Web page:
“Sea lettuce blooms SunLive “These efforts included removing Tauranga and Omokoroa sewage in the mid-90s, closure of piggeries around the harbour, reduction in nutrients flowing from agri-nutrient and other industrial sites, reduction of septic tank...”
Jun Yoshitani's insight:
Sea lettuce, otherwise known as Ulva are leafy marine alga. They are typically high in carbohydrates and can be a source of food (not if grown in polluted waters). In this case, conditions appear to be favorable for cultivating sea lettuce using the nutrient rich harbor water. With modest investment, a low cost cultivation system can be set-up to produce a consistent amount of this alga, which can then be used as feedstock for producing fertilizer or biofuel. Chances are there isn't enough quantity of algal biomass to do the latter, but a quick survey would indicate whether biofuel is a feasible option.
Applications range from electronics and medical devices to structural components for the automotive, civil and aerospace industries.The same tiny cellulose crystals that give trees and plants their high strength, light weight and resilience, have now been shown to have the stiffness of steel. The nanocrystals might be used to create a new class of biomaterials with wide-ranging applications, such as strengthening construction materials and automotive components.Calculations using precise models based on the atomic structure of cellulose show the crystals have a stiffness of 206 gigapascals, which is comparable to steel, said Pablo D. Zavattieri, a Purdue University assistant professor of civil engineering.The nanocrystals are about 3 nanometers wide by 500 nanometers long, making them too small to study with light microscopes and difficult to measure with laboratory instruments.The findings represent a milestone in understanding the fundamental mechanical behavior of the cellulose nanocrystals. “It is also the first step towards a multiscale modeling approach to understand and predict the behavior of individual crystals, the interaction between them, and their interaction with other materials,” Zavattieri said.“This is important for the design of novel cellulose-based materials as other research groups are considering them for a huge variety of applications, ranging from electronics and medical devices to structural components for the automotive, civil and aerospace industries.”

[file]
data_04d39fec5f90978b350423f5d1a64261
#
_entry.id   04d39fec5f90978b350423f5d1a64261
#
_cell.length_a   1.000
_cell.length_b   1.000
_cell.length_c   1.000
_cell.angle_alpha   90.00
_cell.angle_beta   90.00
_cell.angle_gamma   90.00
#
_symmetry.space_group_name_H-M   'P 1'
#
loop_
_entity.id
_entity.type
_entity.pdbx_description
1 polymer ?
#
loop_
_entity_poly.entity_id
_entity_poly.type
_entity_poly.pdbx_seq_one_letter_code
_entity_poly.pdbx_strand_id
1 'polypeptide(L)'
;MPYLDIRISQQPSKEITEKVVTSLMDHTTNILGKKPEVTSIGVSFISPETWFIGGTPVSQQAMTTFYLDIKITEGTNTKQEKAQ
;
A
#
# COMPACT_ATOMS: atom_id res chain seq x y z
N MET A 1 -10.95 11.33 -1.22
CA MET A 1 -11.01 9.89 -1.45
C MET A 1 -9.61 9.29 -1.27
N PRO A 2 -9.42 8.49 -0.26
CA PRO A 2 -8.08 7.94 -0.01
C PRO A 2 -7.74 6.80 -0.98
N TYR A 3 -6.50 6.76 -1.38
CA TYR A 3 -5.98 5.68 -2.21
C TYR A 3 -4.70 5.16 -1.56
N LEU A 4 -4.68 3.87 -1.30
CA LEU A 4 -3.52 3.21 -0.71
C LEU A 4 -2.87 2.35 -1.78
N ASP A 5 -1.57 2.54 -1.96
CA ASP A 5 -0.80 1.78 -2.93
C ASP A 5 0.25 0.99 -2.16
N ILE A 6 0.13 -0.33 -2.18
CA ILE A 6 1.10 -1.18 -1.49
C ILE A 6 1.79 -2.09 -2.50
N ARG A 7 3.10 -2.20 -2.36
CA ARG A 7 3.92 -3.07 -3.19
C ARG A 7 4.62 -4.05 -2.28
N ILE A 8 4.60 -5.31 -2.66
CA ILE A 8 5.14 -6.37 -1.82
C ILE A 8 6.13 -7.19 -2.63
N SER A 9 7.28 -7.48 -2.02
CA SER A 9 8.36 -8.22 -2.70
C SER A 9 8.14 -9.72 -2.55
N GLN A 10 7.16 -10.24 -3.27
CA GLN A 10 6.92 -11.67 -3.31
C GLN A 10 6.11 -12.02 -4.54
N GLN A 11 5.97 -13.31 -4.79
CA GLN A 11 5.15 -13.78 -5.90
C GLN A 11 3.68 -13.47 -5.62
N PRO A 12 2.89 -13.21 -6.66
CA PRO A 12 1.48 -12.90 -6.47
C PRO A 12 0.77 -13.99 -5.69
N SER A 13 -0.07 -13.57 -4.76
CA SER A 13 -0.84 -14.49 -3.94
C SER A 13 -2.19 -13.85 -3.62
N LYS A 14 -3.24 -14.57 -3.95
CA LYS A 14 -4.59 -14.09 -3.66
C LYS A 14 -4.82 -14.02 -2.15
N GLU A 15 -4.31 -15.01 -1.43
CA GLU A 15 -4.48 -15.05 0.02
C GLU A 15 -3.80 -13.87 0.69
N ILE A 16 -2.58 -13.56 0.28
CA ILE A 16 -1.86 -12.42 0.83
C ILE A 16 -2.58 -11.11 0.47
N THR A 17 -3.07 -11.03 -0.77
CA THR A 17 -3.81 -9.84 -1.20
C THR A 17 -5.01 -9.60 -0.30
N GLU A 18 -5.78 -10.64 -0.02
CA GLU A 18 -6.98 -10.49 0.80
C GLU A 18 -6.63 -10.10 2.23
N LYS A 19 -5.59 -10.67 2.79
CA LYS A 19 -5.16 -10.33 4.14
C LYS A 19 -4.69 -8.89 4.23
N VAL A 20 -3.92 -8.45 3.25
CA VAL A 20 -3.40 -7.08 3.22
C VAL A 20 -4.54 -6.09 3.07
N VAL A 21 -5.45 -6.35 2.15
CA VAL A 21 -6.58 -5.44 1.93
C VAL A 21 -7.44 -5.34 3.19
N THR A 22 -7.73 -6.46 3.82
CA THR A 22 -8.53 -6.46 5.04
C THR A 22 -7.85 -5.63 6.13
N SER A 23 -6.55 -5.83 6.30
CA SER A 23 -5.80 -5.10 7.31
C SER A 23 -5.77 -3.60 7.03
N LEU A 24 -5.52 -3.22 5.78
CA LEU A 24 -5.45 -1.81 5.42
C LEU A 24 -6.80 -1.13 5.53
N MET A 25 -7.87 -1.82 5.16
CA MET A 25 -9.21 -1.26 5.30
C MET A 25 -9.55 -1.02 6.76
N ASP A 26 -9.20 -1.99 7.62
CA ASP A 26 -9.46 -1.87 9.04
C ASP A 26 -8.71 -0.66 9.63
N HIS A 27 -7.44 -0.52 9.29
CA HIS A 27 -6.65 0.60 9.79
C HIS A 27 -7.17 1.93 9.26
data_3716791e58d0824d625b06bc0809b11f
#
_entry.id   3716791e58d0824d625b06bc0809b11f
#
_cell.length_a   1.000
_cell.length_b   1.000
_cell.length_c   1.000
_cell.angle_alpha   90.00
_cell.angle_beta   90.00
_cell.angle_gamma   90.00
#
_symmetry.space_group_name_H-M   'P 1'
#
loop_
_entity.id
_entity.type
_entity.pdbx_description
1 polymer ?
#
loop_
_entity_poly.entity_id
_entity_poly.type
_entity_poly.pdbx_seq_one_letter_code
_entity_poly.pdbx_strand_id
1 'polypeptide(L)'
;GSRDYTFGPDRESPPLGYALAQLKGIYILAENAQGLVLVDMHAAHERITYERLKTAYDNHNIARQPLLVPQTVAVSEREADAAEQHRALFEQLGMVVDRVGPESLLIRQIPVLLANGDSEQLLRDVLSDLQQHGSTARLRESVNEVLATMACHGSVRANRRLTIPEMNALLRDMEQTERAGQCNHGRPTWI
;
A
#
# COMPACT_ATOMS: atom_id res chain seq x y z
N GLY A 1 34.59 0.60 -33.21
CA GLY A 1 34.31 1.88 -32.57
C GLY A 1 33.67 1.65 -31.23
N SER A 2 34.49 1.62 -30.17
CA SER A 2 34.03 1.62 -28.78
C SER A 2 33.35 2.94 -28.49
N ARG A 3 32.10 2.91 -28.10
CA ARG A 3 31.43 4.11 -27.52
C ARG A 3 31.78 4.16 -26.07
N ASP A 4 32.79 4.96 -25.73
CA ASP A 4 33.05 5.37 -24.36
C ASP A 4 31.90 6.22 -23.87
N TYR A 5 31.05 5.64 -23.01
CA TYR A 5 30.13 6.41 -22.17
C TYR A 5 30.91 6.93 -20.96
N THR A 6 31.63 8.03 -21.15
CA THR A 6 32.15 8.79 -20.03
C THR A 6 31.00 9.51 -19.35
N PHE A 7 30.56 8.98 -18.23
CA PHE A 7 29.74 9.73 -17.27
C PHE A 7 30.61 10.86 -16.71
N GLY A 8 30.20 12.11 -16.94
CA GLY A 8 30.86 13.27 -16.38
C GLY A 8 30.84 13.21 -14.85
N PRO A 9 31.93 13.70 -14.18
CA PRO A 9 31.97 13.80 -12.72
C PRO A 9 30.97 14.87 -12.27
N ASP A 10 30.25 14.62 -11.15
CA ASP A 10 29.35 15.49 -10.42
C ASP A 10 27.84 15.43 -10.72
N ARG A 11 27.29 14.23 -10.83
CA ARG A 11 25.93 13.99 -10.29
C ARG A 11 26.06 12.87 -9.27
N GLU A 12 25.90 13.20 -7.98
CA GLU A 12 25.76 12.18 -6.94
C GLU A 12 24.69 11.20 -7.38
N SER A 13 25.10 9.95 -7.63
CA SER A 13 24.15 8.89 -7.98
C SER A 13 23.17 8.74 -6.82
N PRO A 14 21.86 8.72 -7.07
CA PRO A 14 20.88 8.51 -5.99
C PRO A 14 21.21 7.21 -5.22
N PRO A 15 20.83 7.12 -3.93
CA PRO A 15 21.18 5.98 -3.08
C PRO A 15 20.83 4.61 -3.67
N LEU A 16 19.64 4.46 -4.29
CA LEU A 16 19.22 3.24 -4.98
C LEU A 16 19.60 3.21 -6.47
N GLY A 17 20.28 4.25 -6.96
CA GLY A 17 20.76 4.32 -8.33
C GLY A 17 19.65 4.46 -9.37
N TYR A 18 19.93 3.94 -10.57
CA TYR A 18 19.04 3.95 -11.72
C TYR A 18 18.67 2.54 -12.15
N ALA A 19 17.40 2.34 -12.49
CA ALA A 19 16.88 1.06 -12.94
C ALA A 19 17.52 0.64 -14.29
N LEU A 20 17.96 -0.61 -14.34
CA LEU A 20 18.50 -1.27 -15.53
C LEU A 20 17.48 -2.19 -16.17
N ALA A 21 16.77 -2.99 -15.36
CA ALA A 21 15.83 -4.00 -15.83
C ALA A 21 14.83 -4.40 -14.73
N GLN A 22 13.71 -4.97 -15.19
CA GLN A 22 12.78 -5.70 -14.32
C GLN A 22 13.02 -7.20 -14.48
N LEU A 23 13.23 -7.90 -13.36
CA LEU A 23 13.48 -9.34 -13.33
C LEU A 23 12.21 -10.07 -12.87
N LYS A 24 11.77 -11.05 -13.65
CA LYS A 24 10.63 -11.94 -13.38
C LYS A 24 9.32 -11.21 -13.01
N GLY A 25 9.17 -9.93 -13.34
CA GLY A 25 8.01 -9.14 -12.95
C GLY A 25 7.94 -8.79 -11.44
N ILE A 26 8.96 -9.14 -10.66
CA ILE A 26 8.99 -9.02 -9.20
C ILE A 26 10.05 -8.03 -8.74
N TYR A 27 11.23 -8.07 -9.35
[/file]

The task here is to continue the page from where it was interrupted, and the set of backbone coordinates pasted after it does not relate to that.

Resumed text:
Via Dr. Stefan Gruenwald
“H.R. 600. To amend the Federal Water Pollution Control Act to provide assistance for nutrient removal technologies to States in the Great Lakes System. In GovTrack.us, a database of bills in the U.S. Congress.”
Jun Yoshitani's insight:
7% chance of getting past committee and 2% chance of being enacted, while Lake Erie is dying and the largest source of freshwater is becoming increasingly impacted by algae blooms. Congress, do something!
“This thesis discusses the mechanisms associated with the removal of organic matter, nitrogen and phosphorus in wastewater-fed high rate algae ponds (HRAP) designed to operate as triplicates. Research was conducted at the San Luis ...”
Sharing your scoops to your social media accounts is a must to distribute your curated content. Not only will it drive traffic and leads through your content, but it will help show your expertise with your followers.
How to integrate my topics' content to my website?
Integrating your curated content to your website or blog will allow you to increase your website visitors’ engagement, boost SEO and acquire new visitors. By redirecting your social media traffic to your website, Scoop.it will also help you generate more qualified traffic and leads from your curation work.
Distributing your curated content through a newsletter is a great way to nurture and engage your email subscribers will developing your traffic and visibility.
Creating engaging newsletters with your curated content is really easy.